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Is the real world mostly collapsed?

  1. Feb 21, 2014 #1
    I know that a resonator which is the size of cell isnt in superposition unless its cooled to its ground state. My question is does this imply that my car, house even my cells and atoms arnt in superposition in nature unless some scientists decide to isolate whatever thing they want from the rest of the enviorment. The reasoning that the real world is for the most part collapsed is obviously coherent with our personal perception of it. Im honestly writing this because Im scared that if everything was in superposition my thoughts might have some effect on it. I know it seems disconected and I know that QM has nothing to do with counsciesness but there is this lingering fear that if the world is all in superposition then space and time dont exist. At that point Ive lost all sense of reality. I need to know the "whys" of why reality exists.

    Thank you to anyone who can help me out with this problem.
    Last edited: Feb 21, 2014
  2. jcsd
  3. Feb 21, 2014 #2


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    Gold Member

    You are overthinking the whole thing. The moon doesn't care whether you are looking at it or not.
  4. Feb 21, 2014 #3
    But is reality for the most part collapsed?
  5. Feb 21, 2014 #4

    When was the last time you saw anything in a superposition of states?

    So have I and it appears everyone else. You may need a philosophy course or to simply follow your own path to reality.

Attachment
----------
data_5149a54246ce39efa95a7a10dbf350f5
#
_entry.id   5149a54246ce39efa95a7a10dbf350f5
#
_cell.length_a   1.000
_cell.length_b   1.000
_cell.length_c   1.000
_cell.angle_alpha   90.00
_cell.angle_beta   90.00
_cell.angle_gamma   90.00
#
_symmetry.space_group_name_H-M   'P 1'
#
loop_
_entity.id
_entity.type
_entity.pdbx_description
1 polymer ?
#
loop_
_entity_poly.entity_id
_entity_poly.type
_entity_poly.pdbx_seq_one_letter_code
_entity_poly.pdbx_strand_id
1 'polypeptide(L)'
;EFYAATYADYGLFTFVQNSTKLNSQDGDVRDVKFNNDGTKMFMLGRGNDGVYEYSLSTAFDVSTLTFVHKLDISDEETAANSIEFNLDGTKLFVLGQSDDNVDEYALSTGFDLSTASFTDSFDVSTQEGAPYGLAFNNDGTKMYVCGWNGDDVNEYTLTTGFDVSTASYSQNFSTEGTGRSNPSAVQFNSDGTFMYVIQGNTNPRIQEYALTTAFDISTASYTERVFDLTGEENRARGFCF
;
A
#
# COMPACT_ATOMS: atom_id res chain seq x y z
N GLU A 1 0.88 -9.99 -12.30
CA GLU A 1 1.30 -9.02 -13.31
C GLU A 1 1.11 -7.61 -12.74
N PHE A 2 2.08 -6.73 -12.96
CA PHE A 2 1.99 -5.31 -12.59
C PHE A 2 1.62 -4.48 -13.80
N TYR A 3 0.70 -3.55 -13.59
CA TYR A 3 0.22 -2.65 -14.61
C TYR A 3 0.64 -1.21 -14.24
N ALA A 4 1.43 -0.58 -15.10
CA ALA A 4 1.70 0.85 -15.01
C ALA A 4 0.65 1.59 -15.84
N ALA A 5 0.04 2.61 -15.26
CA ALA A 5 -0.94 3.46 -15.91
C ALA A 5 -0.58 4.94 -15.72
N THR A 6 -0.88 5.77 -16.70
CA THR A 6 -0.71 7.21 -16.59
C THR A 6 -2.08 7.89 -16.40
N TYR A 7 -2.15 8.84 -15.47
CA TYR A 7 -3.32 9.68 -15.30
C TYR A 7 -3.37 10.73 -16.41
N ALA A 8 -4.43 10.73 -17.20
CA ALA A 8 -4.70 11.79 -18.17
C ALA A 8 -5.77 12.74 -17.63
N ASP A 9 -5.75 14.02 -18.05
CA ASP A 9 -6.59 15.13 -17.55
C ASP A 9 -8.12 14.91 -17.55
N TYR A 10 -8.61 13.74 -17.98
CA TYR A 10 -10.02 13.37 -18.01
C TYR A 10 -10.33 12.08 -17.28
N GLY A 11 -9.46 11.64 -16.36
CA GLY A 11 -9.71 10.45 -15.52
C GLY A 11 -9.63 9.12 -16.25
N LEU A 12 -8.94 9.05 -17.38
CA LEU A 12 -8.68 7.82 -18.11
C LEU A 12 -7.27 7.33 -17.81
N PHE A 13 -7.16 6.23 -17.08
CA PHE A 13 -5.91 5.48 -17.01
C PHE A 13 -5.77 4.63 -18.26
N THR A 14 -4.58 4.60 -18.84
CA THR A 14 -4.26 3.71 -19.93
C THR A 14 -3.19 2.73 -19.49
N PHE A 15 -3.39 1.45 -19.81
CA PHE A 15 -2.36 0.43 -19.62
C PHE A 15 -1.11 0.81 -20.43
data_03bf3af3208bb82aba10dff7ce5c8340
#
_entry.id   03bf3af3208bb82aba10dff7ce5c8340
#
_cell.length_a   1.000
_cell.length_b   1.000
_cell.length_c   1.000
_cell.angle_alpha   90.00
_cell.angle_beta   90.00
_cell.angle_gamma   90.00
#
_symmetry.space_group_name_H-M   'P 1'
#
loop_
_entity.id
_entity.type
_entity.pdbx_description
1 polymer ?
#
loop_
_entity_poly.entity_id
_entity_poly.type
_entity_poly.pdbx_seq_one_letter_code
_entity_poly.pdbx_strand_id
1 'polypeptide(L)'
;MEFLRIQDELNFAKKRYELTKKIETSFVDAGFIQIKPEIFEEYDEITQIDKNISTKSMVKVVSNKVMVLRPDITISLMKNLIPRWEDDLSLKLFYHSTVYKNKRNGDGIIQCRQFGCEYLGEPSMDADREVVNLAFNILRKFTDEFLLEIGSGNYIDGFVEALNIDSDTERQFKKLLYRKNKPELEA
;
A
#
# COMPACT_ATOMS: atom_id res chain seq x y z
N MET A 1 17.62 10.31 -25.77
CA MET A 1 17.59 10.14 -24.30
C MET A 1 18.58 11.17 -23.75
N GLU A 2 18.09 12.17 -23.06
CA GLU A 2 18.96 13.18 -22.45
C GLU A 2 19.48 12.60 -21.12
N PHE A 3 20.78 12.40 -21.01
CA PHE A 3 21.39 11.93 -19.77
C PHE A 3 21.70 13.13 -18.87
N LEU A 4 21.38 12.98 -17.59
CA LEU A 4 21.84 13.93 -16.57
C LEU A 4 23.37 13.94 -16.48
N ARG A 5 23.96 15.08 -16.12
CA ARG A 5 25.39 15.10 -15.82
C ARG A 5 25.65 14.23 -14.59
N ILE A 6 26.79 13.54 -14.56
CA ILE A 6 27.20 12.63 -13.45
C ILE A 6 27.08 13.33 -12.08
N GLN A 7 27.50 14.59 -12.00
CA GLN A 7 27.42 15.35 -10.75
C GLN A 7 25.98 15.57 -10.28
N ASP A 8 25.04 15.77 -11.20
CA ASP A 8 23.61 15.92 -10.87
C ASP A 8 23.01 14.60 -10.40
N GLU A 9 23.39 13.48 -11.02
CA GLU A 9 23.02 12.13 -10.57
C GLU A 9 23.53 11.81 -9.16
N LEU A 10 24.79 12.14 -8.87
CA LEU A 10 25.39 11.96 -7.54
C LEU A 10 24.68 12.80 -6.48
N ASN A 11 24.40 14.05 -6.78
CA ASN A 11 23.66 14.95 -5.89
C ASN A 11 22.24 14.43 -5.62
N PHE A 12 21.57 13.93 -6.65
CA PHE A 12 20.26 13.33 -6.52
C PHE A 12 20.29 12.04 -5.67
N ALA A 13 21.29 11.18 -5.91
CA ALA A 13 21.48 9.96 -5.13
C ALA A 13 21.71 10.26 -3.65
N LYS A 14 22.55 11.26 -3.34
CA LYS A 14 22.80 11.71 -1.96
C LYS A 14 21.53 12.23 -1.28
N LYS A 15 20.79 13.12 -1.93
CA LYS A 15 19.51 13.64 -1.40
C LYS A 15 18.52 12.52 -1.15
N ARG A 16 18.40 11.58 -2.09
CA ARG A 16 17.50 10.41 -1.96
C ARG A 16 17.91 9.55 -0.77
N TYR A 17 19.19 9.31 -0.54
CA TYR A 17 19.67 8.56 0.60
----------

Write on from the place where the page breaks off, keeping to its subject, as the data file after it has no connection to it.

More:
6. Feb 21, 2014 #5


    Staff: Mentor

    Collapse is purely something that occurs in a theorists calculations and not even present in some interpretations.

    What you may be asking does decoherence occur prior to virtually everything we experience in the everyday world.

    The answer to that is yes - of course - and is responsible for the emergence of the classical everyday world.

  7. Feb 22, 2014 #6
    I know that chemistry also uses QM to form chemical bonds between atoms, my question is in that world are the atoms that make up those bonds in superposition if they are not manipulated by scientists I mean in nature or are they also decohered.

    Any help is much appreciated
  8. Feb 22, 2014 #7


    Staff: Mentor

    Well, due to the vector space structure of pure states, all pure states are a superposition of other states.

    However I suspect your question is, in atoms, and molecules, are the electrons in a superposition of position. Again the answer is - yes of course.

    Decoherence is a particular type of entanglement. Electrons in atoms and molecules are entangled with the nucleus and other atoms so they behave like a single quantum object. It is those objects that decoherence applies to - the electrons are not decohered.

  9. Feb 22, 2014 #8


    Staff: Mentor

    This isn't the purpose of PF. If you are experiencing psychological stress as a result of your physics studies then you need to seek professional psychological help, not amateur physics instruction.
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